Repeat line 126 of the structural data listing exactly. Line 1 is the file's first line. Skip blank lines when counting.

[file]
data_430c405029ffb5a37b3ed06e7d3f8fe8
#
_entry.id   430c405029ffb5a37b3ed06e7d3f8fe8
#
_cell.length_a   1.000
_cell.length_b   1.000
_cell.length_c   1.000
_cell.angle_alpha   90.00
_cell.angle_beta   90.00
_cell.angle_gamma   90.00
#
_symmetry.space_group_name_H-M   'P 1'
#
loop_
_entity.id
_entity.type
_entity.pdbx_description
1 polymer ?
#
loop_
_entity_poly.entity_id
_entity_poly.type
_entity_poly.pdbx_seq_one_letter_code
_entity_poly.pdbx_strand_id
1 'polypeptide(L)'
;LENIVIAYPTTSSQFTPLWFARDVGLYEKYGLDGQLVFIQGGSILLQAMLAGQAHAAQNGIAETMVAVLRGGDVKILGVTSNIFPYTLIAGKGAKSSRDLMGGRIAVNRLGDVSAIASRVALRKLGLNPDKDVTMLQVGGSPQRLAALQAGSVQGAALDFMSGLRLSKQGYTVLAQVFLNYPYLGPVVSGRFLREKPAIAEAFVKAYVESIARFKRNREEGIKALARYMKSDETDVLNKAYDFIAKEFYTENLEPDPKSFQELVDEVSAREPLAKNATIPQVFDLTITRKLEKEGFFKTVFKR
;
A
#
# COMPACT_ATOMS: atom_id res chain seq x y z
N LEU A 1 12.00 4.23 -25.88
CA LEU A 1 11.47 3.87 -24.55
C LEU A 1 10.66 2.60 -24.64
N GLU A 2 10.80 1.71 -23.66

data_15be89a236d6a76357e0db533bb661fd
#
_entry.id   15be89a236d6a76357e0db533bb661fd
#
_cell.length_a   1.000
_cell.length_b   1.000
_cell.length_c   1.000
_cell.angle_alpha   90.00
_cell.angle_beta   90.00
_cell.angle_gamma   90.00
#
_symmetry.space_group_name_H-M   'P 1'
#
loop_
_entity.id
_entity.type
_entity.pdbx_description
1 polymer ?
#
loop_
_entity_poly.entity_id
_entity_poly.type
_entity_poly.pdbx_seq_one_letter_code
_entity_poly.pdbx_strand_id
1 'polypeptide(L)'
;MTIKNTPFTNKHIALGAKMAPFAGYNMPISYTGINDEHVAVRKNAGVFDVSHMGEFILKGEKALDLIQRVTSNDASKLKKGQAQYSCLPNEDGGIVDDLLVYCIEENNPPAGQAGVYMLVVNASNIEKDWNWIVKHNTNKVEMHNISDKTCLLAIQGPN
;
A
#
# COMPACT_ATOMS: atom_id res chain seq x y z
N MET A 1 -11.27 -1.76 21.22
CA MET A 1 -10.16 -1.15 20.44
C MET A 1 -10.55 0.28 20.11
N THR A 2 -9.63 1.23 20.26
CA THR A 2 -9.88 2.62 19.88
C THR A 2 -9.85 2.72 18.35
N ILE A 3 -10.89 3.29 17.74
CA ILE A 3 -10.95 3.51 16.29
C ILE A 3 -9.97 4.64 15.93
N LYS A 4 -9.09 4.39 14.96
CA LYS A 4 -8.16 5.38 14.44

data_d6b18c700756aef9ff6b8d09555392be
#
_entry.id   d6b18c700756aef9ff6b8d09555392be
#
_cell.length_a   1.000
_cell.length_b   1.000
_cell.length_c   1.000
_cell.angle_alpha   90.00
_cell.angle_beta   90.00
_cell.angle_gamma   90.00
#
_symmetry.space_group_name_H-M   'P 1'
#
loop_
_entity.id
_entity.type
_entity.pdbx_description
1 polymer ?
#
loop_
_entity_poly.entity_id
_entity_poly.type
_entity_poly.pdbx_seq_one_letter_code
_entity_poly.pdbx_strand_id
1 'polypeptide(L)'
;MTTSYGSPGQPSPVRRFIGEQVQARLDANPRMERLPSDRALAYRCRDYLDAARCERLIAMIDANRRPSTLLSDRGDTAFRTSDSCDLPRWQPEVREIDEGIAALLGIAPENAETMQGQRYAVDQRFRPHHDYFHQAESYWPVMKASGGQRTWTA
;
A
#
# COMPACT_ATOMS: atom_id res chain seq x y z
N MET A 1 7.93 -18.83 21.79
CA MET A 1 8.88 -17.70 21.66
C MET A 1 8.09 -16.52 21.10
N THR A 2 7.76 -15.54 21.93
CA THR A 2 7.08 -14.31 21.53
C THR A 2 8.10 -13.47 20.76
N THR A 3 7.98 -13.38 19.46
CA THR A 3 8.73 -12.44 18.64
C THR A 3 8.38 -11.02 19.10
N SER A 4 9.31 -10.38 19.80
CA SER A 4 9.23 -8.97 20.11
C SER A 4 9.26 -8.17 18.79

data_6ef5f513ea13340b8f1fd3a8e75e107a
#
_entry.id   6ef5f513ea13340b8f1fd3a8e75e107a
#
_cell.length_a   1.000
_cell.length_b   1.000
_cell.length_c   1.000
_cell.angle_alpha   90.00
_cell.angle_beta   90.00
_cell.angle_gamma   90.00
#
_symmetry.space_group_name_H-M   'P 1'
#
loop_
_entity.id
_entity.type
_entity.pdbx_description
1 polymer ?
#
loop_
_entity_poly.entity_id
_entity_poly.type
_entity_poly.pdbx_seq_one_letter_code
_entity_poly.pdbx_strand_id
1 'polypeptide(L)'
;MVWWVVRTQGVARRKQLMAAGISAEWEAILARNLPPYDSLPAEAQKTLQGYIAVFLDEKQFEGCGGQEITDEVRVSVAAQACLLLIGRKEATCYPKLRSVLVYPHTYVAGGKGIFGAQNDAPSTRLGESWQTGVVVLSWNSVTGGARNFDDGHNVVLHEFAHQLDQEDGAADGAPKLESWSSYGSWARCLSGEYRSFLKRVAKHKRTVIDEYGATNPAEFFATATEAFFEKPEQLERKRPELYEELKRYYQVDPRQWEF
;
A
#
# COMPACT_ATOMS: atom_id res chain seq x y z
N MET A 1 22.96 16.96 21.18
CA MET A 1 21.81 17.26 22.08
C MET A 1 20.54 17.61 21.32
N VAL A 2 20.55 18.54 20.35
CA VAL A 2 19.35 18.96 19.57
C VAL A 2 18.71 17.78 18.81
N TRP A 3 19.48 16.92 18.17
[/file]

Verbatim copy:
_cell.angle_beta   90.00